Presentation on theme: "Water treatment and waste management Petra Škabar, Slovenia."— Presentation transcript:
Water treatment and waste management Petra Škabar, Slovenia
? Sewage treatment is the process of removing contaminants from wastewater and household sewage, both runoff, domestic, commercial and institutional Wastewater, also written as waste water, is any water that has been adversely affected in quality by anthropogenic influence.
How? Any oxidizable material present in a natural waterway or in an industrial wastewater will be oxidized both by biochemical (bacterial) or chemical processes. The result is that the oxygen content of the water will be decreased.
Where? In some urban areas, sewage is carried separately in sanitary sewers and runoff from streets is carried in storm drains. Access to either of these is typically through a manhole. Sewage may drain directly into major watersheds with minimal or no treatment. When untreated, sewage can have serious impacts on the quality of an environment and on the health of people. Pathogens can cause a variety of illnesses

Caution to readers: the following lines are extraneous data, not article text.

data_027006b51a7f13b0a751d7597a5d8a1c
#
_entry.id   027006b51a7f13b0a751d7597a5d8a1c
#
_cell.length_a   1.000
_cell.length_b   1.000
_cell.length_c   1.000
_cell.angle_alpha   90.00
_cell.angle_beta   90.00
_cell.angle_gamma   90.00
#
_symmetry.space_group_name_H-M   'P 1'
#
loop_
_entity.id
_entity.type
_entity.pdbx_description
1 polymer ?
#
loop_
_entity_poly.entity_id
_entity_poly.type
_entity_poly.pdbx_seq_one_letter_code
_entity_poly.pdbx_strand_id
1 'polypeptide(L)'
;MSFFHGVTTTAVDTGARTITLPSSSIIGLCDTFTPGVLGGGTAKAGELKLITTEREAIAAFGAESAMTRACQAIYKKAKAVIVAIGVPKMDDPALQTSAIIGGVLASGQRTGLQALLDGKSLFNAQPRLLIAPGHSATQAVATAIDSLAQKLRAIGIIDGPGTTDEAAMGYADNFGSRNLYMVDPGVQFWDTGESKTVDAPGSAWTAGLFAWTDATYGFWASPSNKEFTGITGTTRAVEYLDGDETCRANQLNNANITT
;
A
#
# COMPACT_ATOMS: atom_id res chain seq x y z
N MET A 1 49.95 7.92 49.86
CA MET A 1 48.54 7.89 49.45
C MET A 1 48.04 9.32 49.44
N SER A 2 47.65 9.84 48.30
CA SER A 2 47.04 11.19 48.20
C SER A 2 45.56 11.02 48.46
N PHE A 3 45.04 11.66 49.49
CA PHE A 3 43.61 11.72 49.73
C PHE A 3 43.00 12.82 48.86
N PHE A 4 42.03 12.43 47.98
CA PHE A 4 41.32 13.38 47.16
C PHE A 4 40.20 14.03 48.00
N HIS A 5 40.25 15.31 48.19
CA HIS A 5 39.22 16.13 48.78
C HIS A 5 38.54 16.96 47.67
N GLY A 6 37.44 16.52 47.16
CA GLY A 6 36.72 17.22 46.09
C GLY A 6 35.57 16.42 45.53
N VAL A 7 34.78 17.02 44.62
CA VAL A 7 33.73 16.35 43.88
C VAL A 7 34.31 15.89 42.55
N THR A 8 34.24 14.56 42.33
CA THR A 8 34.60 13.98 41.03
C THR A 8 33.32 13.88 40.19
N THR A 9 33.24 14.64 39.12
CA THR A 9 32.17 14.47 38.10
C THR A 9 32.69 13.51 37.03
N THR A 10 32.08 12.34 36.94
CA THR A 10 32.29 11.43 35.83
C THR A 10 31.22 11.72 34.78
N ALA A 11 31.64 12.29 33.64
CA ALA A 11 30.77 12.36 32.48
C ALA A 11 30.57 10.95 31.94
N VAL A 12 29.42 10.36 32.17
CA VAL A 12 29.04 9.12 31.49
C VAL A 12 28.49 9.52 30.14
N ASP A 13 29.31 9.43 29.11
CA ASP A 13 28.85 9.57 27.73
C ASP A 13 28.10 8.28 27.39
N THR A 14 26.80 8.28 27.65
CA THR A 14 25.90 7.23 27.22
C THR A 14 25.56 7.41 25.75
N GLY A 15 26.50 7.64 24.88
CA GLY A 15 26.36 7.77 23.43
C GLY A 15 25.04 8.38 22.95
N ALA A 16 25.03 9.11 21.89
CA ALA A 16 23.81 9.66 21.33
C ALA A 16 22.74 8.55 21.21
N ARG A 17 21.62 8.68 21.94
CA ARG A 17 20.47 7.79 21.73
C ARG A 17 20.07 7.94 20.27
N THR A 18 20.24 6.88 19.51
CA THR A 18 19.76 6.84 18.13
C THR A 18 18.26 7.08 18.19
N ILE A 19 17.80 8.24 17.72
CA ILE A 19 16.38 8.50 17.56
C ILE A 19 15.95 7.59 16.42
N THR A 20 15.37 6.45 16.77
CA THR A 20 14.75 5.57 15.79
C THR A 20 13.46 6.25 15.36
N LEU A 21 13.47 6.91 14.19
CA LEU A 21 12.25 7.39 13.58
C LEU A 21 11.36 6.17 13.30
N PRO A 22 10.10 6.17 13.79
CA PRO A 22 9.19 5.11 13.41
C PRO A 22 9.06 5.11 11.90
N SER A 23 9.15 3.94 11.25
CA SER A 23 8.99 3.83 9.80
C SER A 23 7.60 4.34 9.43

The use Around 90% of wastewater produced globally remains untreated, causing widespread water pollution, especially in low-income countries. Increasingly, agriculture is using untreated wastewater for irrigation. Cities provide lucrative markets for fresh produce, so are attractive to farmers. However, because agriculture has to compete for increasingly scarce water resources with industry and municipal users, there is often no alternative for farmers but to use water polluted with urban waste directly to water their crops.
In Slovenia The beginnings of the construction of sewage treatment plants in major industrial centers in Slovenia date back to the years from 1970 to 1980. Approximately 70% of the EU population is connected to the wastewater treatment plant. This proportion is highest in the Netherlands, where 99% of the population is connected to the waste water treatment plant. In Spain, Germany, Italy and Austria the share is 90%. The lowest proportion is in Malta, where only 13 % of the population is connected to the waste water treatment plant. According to data from 2010, this share amounts to 54% in Slovenia, which means that we are among the countries where the share of population connected to wastewater treatment plants is small and nearly half the population in Slovenia is still using cesspools